With that said, which method should you use?
The short answer: both.
However, to use both we’ll need to head back to the “Conversion Settings” menu for a small tweak.
For more information on the differences between Google Analytics and Google Ads conversion tracking, see this video from Measure School.
Conversion Windows & Attribution Models
To use both the Google Analytics and Google Ads tag, you’ll need to make a small change to the Google Analytics conversion.
The reason for that is if you choose to use both methods, you’ll end up with twice the recorded conversions. In other words, whenever there’s a conversion, both Google Analytics and Google Ads will record this conversion, which will result in duplicated conversions.
Luckily, it is simple to fix this.
In the “Conversions” section, select the Google Analytics conversion and click on “Edit“.
Scroll down to the bottom of the screen and look for the “Include in “Conversions”” option.
Then, click on the checkbox so the conversion isn’t included in the “Conversions” column.
What this will do is “tell” Google that this conversion shouldn’t be included in the “Conversions” column in the ads dashboard.
In other words, you won’t count twice the conversions.
But why should you go through all this trouble? Couldn’t you just not import Google Analytics conversions?
You could. But as we mentioned before, Google Analytics and Google Ads use different attribution models and, if your product or service has a longer conversion window, chances are different channels will be involved.
By comparing both the Google Ads and Google Analytics conversions, you can paint a better picture of your customer’s journey and make better decisions about your campaigns.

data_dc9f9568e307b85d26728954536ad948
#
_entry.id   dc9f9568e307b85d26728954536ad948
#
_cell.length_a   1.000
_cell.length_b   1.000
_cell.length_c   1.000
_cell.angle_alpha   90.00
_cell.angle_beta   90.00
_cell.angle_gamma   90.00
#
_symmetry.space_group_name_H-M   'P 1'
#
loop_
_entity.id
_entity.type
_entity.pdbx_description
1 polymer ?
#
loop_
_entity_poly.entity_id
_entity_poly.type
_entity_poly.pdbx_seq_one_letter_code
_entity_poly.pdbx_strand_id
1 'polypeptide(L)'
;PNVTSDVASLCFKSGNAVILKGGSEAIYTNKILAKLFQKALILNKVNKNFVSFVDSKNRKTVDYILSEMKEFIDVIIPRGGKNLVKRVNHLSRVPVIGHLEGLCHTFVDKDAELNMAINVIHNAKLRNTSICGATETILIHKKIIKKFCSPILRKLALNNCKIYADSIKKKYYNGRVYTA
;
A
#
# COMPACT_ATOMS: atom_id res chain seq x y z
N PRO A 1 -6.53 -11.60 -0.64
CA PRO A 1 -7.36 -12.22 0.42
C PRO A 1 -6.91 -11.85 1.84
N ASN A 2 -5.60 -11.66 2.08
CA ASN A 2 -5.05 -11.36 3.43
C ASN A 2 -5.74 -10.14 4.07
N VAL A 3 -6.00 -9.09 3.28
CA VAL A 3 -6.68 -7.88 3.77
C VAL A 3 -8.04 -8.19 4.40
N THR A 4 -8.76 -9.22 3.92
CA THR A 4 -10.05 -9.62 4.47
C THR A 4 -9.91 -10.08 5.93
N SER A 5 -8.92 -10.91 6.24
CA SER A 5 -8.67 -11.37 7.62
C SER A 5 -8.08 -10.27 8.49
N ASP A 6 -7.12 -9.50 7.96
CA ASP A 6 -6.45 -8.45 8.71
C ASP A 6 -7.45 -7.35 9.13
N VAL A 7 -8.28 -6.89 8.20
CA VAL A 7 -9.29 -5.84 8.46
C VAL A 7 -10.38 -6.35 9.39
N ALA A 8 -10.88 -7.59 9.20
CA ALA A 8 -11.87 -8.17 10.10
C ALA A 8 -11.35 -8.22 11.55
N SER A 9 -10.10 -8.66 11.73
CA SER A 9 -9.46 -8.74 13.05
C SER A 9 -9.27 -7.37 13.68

Track Micro-Conversions with Custom Columns
You have now created and installed the conversions to be included in the “Conversions” column.
But what about other smaller micro-conversions, such as an add to cart? Should these be included in the “Conversions” column as well?
That’s a good question.
And the answer is… no, you shouldn’t include them.
Yet, this doesn’t mean you shouldn’t create them either.
To track these conversions, create and install the conversion code for each of these actions and disable the “Include in Conversions” column.
However, these results won’t be available within the ads interface… at least, not without (another) small tweak.
Once installed, create a custom column in the ads interface. To do so, click on “Modify Columns” in your Google Ads dashboard.
Then, scroll down to the bottom of the screen and click on the “Custom Columns” button.
To finish, select the “All Conv.” metric and add a segment with the “Conversion Action” to include the desired conversion, as in the image below.
Hit “Save“, and include this metric in your columns.
You can repeat the same process for any other conversion you want to track.
How to Track Dynamic Transaction Values in Google Ads
“But what if I want to track different conversion values, such as if a user purchases multiple products?”, you ask.
Yet another great question!
To do this, you’ll need to pull dynamic values into the “Conversion Value” field in Google Tag Manager, with the assistance of variables.
We have written an entire article on how to use Google Tag Manager variables to answer this question.
If you have never used Google Tag Manager, we recommend you read our two introductory posts on this tool.
The better a marketer can understand the different actions a user takes before a final conversion, the easier it is to drive better results.
As such, understanding how to correctly track and measure conversions within Google Ads is an important skill for anyone who invests on paid media.
Sure, you can also ask a developer to do these things – but this often comes with a cost that can easily be avoided with a little research.
How did your conversion tracking implementation go? Did you have any trouble with it?
Leave us a message on the comment section below